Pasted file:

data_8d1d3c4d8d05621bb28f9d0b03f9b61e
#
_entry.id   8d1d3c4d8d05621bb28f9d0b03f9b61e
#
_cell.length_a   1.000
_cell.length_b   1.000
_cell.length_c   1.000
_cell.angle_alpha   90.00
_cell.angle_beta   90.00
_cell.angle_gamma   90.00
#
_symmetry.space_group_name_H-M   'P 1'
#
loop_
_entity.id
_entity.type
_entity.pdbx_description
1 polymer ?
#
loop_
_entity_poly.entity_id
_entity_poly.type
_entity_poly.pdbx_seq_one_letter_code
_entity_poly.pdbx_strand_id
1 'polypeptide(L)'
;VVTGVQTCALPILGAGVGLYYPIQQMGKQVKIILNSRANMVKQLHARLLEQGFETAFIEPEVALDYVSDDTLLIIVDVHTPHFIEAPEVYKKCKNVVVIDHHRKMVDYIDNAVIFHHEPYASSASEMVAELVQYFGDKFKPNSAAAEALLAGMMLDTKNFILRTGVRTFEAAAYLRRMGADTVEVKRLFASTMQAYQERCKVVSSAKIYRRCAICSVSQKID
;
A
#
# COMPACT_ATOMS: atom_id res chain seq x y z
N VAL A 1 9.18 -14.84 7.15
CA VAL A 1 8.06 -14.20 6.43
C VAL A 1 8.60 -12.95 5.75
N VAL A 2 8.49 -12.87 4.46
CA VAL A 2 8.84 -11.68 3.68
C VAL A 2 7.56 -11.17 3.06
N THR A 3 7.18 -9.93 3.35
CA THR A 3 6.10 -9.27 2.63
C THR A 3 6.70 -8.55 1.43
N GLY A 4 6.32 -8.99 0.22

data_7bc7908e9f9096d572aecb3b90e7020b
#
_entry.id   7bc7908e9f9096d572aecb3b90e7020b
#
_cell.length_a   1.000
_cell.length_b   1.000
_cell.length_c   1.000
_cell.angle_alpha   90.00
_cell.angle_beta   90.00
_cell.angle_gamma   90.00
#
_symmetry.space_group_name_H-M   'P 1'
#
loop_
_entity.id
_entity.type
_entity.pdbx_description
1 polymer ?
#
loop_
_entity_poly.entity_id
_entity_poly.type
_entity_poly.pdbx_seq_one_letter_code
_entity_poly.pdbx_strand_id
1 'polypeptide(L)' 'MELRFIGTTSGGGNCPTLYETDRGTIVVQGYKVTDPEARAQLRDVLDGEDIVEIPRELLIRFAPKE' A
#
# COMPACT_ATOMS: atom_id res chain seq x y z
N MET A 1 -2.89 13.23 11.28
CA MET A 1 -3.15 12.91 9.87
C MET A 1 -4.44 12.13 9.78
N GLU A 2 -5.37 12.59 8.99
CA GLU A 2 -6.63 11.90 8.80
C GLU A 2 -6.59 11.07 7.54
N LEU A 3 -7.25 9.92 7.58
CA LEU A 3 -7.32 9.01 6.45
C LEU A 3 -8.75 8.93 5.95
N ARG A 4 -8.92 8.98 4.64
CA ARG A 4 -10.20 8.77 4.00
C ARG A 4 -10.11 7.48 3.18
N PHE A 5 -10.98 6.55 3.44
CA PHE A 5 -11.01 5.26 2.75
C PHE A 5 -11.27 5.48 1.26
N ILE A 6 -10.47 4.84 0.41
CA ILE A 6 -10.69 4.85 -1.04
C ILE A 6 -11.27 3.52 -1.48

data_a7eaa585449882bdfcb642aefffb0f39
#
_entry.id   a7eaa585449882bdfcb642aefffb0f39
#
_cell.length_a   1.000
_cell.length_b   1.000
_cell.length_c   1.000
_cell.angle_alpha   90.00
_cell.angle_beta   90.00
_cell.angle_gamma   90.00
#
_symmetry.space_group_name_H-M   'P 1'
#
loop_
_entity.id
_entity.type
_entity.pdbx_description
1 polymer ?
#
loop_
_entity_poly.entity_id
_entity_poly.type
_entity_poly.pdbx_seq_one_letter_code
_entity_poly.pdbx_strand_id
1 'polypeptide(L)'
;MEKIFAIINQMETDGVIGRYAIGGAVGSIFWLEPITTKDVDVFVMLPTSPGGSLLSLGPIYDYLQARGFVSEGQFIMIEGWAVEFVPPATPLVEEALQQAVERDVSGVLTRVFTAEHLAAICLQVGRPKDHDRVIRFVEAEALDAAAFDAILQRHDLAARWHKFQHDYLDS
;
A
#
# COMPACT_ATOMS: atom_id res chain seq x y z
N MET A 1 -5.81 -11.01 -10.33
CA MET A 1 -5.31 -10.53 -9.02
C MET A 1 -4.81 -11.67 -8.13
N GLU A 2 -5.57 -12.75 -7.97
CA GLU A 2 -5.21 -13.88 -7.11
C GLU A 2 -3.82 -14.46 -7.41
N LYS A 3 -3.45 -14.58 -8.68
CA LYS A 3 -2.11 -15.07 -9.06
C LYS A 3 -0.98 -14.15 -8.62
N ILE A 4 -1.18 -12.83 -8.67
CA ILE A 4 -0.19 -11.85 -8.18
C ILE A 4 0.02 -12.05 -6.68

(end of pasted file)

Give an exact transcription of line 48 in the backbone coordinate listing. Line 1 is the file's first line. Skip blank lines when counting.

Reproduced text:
_cell.angle_alpha   90.00